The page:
Support for the Ontario Liberal Party is collapsing, leaving Andrea Horwath’s surging New Democrats in a statistical tie with Doug Ford’s Progressive Conservatives for first place in Ontario’s provincial election, according to a new poll.
The online poll of 870 eligible voters, conducted on Monday and Tuesday for Maclean’s by Pollara Strategic Insights, shows that only the NDP has gained since a previous poll conducted May 3-4 by the same firm. Horwath’s party now has 38 per cent of the decided vote, up 8 points. That leaves it essentially tied with the Conservatives, who now stand at 37 per cent—down 3 points since early May.
Kathleen Wynne and the Liberals are in danger of a historic setback. They now command only 18 per cent of the decided vote, down 5 points. The party’s lowest share of the popular vote was in the 1923 election, when it won 21.8 per cent under a former Listowel mayor named Wellington Hay. Wynne is now on track to beat that low score.
This latest poll arrives as leaders prepare for a major election event, Sunday’s televised leaders’ debate, which could give any of the parties a chance to shake up voters’ perception. But the Maclean’s-Pollara poll suggests voter perception of the leaders is starting to settle, which makes such a shakeup less and less likely.
Positive perceptions of Horwath are up 2 points, with 48 per cent now reporting a positive impression of the NDP leader. But negative perceptions are also up 2 points, to 19 per cent. Ford’s positives are down four points to 32 per cent; his negatives are up a point to 49 per cent. Wynne’s positives are unchanged at 21 per cent, while her impressive negative score is down a point, to 63 per cent.
READ MORE: Just how far can Andrea Horwath go?
The Conservatives lead among people who say they are paying a lot of attention to the campaign, 43 per cent to 34 per cent for the NDP and 19 per cent for the Liberals. People who aren’t paying much attention strongly support the NDP, 51 per cent to 26 per cent for the Conservatives and 12 per cent for the Liberals.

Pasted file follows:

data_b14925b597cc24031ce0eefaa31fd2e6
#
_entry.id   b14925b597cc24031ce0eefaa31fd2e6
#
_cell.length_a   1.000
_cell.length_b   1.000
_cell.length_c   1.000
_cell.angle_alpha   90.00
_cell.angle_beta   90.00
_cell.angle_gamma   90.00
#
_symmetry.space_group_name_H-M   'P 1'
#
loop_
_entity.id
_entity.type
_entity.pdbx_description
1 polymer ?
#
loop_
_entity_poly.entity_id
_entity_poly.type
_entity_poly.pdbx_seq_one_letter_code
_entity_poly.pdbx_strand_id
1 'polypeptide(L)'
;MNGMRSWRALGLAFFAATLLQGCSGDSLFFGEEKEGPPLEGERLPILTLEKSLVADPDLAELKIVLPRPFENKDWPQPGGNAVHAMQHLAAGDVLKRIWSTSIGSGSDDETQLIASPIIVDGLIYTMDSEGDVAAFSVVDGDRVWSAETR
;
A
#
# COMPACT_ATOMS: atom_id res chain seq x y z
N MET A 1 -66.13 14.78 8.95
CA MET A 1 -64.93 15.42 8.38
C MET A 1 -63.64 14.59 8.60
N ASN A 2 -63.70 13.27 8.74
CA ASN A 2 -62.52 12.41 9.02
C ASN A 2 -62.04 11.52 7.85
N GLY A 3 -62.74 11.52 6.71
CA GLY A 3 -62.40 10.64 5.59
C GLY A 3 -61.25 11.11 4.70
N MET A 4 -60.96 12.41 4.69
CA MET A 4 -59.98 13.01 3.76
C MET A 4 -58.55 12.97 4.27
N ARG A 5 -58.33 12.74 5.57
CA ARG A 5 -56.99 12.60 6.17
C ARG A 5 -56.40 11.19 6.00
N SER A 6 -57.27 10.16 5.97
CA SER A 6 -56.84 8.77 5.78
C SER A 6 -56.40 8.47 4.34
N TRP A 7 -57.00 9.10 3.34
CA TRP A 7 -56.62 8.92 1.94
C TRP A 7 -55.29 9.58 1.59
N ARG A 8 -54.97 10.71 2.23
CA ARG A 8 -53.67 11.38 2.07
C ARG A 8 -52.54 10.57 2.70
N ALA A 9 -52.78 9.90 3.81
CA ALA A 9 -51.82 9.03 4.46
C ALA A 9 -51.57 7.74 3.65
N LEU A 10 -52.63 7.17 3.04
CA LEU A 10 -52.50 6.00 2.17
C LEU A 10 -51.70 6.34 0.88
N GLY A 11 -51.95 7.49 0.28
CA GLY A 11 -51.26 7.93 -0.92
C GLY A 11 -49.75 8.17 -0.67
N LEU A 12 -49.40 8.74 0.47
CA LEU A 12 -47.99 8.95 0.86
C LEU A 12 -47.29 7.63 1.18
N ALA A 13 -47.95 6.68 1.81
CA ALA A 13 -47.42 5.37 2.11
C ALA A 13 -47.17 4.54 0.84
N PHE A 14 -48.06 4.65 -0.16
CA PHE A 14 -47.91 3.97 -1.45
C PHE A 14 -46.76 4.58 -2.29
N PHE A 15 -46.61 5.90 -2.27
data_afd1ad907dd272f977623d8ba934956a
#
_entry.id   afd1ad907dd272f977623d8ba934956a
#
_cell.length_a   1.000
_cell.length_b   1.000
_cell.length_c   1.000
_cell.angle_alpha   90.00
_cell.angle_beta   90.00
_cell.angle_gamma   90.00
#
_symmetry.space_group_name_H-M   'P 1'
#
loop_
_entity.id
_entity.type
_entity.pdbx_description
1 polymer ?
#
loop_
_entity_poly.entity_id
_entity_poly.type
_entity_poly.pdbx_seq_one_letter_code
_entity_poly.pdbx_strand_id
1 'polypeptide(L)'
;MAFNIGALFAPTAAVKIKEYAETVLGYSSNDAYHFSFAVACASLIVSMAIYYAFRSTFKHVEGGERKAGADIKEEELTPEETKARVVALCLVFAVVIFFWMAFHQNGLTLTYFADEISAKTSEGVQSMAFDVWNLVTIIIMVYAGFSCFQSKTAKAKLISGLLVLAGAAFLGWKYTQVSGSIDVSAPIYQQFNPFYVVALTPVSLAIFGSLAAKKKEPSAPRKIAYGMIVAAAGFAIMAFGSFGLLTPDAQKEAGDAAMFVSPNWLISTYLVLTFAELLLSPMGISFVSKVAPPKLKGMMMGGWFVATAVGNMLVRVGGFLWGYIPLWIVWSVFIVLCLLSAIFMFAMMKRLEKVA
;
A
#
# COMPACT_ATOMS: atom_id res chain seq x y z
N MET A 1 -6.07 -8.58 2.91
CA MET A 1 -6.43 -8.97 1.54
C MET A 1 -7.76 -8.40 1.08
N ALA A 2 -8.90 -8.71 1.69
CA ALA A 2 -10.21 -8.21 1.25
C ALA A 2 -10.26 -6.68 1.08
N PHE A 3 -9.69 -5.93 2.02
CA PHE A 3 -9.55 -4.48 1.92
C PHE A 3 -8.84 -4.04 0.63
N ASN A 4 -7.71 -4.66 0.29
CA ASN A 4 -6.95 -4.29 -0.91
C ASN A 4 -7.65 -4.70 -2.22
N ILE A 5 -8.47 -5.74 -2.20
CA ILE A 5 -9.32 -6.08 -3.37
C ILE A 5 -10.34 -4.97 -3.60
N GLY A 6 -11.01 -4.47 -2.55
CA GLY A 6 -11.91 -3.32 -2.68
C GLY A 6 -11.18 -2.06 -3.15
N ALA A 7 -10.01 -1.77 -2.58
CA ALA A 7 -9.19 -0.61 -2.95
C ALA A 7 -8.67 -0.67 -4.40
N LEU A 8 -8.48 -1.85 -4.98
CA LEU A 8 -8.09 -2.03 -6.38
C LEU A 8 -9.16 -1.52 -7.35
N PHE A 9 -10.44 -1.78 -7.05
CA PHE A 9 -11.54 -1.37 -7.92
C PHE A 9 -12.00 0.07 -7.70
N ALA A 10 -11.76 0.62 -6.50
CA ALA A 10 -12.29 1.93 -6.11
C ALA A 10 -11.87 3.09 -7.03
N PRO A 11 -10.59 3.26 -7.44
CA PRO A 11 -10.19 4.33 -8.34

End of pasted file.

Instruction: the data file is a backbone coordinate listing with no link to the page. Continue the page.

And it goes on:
But if core perceptions of the leaders haven’t much changed, respondents’ calculations about what to do with their vote have changed considerably. The NDP’s regional hand has grown stronger: the party has maintained its lead in Hamilton-Niagara, opened what was a deadlock with the PCs in Northern Ontario into a 17-point lead, and taken the lead from the Conservatives in Southwestern Ontario and Peel-Halton.
Among male voters, the NDP has narrowed the Conservatives’ advantage from 20 points to 7: male voters now break 41 per cent PC, 34 per cent NDP and 18 per cent Liberal. Among women, the NDP has gone from a tie to an 11-point advantage, 43 per cent NDP, 32 per cent PC, 19 per cent Liberal.
A note on methodology:
Pollara conducted a 10-minute online survey of 870 Ontarians who self-identified as eligible to vote in the Ontario Elections from May 21 to 22, 2018. Because the sample is based on those who initially self-selected for participation in the panel rather than a probability sample, no estimates of sampling error can be calculated. All sample surveys and polls may be subject to multiple sources of error, including, but not limited to sampling error, coverage error, and measurement error. A probability sample of equivalent size would have a margin of error of ± 3.3 per cent.
The data are statistically weighted to ensure the regional composition province wide and within region to ensure age and gender composition reflects that of the Ontario adult eligible population using information from the 2016 Census and accounting for older Ontarians’ increased propensity to vote based on an analysis of Ontario’s election performance relative to federal elections. Based on our analysis, the composition of the electorate over the age of 55 would range between 43 and 48 per cent.
In this report, results are expressed as percentages unless otherwise noted. Results may not add to 100 per cent due to rounding or multiple responses. Net results cited in the text may not exactly match individual results shown in the charts due to rounding.
MORE BY PAUL WELLS:
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